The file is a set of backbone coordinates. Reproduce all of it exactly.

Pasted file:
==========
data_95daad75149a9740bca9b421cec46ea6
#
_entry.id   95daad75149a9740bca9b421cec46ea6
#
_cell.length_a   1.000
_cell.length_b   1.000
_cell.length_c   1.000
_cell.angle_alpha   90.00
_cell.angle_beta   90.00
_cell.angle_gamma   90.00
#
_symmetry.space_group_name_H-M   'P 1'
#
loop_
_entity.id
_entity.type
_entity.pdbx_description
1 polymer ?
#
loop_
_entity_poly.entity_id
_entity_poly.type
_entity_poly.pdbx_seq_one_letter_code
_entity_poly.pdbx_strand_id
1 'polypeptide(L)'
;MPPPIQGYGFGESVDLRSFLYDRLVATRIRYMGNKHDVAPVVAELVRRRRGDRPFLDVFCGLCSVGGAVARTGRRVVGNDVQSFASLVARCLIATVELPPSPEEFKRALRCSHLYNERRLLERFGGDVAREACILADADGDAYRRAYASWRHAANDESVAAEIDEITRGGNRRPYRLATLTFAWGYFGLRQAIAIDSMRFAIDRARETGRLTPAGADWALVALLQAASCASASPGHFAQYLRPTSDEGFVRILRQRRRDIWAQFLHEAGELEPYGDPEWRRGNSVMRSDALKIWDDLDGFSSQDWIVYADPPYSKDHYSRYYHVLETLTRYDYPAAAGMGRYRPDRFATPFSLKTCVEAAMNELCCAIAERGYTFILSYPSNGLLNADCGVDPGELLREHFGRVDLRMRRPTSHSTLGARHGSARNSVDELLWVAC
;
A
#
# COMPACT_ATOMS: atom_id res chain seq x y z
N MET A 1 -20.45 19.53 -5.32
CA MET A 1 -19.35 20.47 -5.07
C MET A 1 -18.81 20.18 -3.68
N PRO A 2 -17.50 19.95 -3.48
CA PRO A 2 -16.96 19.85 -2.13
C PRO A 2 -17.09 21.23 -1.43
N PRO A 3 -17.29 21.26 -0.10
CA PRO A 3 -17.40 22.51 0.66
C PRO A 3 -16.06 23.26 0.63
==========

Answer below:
data_95daad75149a9740bca9b421cec46ea6
#
_entry.id   95daad75149a9740bca9b421cec46ea6
#
_cell.length_a   1.000
_cell.length_b   1.000
_cell.length_c   1.000
_cell.angle_alpha   90.00
_cell.angle_beta   90.00
_cell.angle_gamma   90.00
#
_symmetry.space_group_name_H-M   'P 1'
#
loop_
_entity.id
_entity.type
_entity.pdbx_description
1 polymer ?
#
loop_
_entity_poly.entity_id
_entity_poly.type
_entity_poly.pdbx_seq_one_letter_code
_entity_poly.pdbx_strand_id
1 'polypeptide(L)'
;MPPPIQGYGFGESVDLRSFLYDRLVATRIRYMGNKHDVAPVVAELVRRRRGDRPFLDVFCGLCSVGGAVARTGRRVVGNDVQSFASLVARCLIATVELPPSPEEFKRALRCSHLYNERRLLERFGGDVAREACILADADGDAYRRAYASWRHAANDESVAAEIDEITRGGNRRPYRLATLTFAWGYFGLRQAIAIDSMRFAIDRARETGRLTPAGADWALVALLQAASCASASPGHFAQYLRPTSDEGFVRILRQRRRDIWAQFLHEAGELEPYGDPEWRRGNSVMRSDALKIWDDLDGFSSQDWIVYADPPYSKDHYSRYYHVLETLTRYDYPAAAGMGRYRPDRFATPFSLKTCVEAAMNELCCAIAERGYTFILSYPSNGLLNADCGVDPGELLREHFGRVDLRMRRPTSHSTLGARHGSARNSVDELLWVAC
;
A
#
# COMPACT_ATOMS: atom_id res chain seq x y z
N MET A 1 -20.45 19.53 -5.32
CA MET A 1 -19.35 20.47 -5.07
C MET A 1 -18.81 20.18 -3.68
N PRO A 2 -17.50 19.95 -3.48
CA PRO A 2 -16.96 19.85 -2.13
C PRO A 2 -17.09 21.23 -1.43
N PRO A 3 -17.29 21.26 -0.10
CA PRO A 3 -17.40 22.51 0.66
C PRO A 3 -16.06 23.26 0.63